It is generally recommended to deploy DMARC in "monitor mode" to collect data from participating receivers. Once the data shows legitimate emails are passing authentication checks, you can change the DMARC policy to request that failing messages are quarantined (p=quarantine) or even rejected (p=reject).
The next part fo is forensic reporting options. "1" generates a report if any mechanism fails, "d" generates a report if DKIM signature fails to verify and "s" generates reports if SPF fails. The other option is "0" which only generates reports if all underlying authentication fails.
rua=mailto:email@example.com tells the receiving server where to send aggregate reports of DMARC failures. These reports are sent on a daily basis and include high level information about DMARC failures rather than specific details about each incident. This can be any email address you choose.
ruf=mailto:firstname.lastname@example.org tells the receiving server where to send forensic reports of DMARC failures. Forensic reports are sent in real-time and contain details about each individual failure. Unlike rua, ruf relies on the email address provided being the part of the same domain as the DMARC record is published for.
adkim=s sets strict DKIM alignment meaning that the DKIM portion of DMARC authentication only passes if the d= field in the DKIM-Signature exactly matches the from domain. It can also be set to relaxed "r" that passes the DKIM authentication portion of DMARC authentication if the DKIM d= field matches the root domain of the from address.
aspf=r sets relaxed SPF alignment meaning the SPF portion of DMARC will pass if the from header shares a common organizational domain. It can also be set to strict "s" which requires exact matching between the SPF record domain and an email's from header.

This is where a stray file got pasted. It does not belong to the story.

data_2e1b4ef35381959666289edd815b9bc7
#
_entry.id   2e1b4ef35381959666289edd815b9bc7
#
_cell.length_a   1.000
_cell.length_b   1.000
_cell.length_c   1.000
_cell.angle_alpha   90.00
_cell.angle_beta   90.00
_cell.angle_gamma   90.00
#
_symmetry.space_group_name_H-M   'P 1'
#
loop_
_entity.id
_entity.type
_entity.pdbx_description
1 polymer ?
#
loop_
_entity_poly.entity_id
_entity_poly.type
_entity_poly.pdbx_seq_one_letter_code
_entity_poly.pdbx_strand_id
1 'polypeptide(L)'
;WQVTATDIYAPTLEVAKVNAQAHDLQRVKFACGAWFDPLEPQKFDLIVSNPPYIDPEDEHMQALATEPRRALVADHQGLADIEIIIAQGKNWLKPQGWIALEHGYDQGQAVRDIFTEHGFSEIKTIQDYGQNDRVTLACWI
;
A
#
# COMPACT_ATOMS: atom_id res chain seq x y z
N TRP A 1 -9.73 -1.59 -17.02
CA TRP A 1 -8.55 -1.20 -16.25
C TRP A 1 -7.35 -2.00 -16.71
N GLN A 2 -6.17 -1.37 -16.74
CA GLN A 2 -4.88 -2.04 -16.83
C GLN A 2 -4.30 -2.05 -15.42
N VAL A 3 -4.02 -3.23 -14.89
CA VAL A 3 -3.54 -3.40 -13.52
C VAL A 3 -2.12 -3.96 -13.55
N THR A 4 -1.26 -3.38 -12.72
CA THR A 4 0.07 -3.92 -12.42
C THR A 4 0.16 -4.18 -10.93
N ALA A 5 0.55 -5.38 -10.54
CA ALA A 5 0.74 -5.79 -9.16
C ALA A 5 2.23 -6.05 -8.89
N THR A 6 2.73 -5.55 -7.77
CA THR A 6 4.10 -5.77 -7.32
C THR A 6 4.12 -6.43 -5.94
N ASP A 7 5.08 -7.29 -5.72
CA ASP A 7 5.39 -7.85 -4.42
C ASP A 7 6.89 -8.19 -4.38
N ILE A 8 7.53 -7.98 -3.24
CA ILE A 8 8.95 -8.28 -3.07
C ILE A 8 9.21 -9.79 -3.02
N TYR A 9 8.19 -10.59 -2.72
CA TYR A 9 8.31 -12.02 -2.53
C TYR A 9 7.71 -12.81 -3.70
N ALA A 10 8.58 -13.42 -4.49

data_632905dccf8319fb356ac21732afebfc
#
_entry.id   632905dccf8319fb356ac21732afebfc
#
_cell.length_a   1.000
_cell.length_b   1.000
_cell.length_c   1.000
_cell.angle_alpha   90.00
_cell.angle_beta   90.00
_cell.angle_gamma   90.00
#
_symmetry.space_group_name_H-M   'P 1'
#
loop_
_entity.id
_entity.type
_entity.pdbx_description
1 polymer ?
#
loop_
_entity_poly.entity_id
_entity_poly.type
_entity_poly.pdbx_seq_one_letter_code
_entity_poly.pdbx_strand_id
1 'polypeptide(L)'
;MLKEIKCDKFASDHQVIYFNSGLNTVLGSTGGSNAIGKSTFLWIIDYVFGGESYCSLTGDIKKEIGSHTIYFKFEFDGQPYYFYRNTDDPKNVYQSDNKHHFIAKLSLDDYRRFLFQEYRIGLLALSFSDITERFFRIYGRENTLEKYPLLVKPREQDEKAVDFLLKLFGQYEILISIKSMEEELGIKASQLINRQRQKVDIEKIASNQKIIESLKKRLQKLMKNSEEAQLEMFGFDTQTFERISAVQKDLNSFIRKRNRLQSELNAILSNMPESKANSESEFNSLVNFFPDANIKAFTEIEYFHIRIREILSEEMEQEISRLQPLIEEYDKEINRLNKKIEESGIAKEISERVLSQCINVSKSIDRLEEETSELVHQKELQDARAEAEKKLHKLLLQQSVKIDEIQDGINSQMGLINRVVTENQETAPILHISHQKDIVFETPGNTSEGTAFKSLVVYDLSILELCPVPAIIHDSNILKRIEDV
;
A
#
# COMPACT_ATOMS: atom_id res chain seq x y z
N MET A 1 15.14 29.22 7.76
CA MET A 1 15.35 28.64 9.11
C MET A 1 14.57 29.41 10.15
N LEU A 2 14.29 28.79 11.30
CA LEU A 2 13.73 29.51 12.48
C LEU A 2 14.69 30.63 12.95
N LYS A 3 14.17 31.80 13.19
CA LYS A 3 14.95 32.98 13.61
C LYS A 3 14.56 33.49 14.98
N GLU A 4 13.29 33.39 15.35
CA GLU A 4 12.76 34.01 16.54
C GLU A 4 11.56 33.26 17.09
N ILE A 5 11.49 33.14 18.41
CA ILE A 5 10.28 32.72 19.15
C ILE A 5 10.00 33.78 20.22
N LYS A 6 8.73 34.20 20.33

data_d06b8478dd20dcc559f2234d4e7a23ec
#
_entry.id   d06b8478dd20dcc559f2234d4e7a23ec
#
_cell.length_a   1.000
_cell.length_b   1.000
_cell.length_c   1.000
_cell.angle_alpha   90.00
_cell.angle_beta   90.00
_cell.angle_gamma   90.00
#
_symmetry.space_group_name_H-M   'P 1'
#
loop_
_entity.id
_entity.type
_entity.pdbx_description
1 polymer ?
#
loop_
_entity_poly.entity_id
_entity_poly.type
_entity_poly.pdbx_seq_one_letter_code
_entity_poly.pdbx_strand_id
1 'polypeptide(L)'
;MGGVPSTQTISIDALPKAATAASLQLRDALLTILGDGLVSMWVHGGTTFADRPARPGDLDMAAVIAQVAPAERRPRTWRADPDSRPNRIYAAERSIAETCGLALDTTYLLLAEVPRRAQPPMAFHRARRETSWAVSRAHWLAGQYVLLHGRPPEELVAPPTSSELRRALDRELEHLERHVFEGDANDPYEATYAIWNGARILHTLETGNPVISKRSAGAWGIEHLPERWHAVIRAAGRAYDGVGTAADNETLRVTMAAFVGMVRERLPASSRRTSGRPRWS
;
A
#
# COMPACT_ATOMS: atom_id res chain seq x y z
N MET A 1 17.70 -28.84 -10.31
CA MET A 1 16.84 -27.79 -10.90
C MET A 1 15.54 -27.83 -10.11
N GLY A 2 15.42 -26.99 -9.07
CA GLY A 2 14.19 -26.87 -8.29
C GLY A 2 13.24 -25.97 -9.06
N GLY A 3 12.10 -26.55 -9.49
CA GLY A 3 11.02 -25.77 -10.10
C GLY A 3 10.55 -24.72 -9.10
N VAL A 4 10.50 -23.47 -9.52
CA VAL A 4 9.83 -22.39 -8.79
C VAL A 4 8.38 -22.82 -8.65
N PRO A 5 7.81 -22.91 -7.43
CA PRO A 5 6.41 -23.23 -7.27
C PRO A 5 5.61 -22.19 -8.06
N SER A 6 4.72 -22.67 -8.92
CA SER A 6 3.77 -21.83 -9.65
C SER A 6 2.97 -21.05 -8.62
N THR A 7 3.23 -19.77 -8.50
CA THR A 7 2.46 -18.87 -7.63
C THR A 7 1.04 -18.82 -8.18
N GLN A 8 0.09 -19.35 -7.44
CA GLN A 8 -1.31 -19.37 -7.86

Other mechanisms can be included in the DMARC record including:
rf: tells the receiving server what kind of reporting the policyholder wants
pct: tells the receiving server how much of their mail should be subjected to DMARC policy's specifications
sp: Tells the receiving server whether or not to apply the DMARC policy to subdomains.
How to implement a DMARC policy
Now that we've walked through our DMARC policy, it's time to implement your own:
Log in to your domain registrar and select the option to manage or configure your DNS settings.
Add a new TXT DNS record and copy across the content generated in step 1
Store the new TXT record under the _dmarc subdomain of the From domain; e.g. _dmarc.upguard.com
Publish the record
☝️ In the example above, the policy would be applied any time an email is received with upguard.com as the From domain. The policy will also apply to email received from a subdomain of upguard.com, unless the subdomain defines its own DMARC policy.
Please note that a DMARC policy alone is not enough to ensure adequate email security as it depends on the use of both SPF and DKIM results. If you would like to learn about how to create robust SPF and DKIM records, please see our email security guide.
In the guide, you'll learn about our SPF, DKIM, and DMARC recommendations.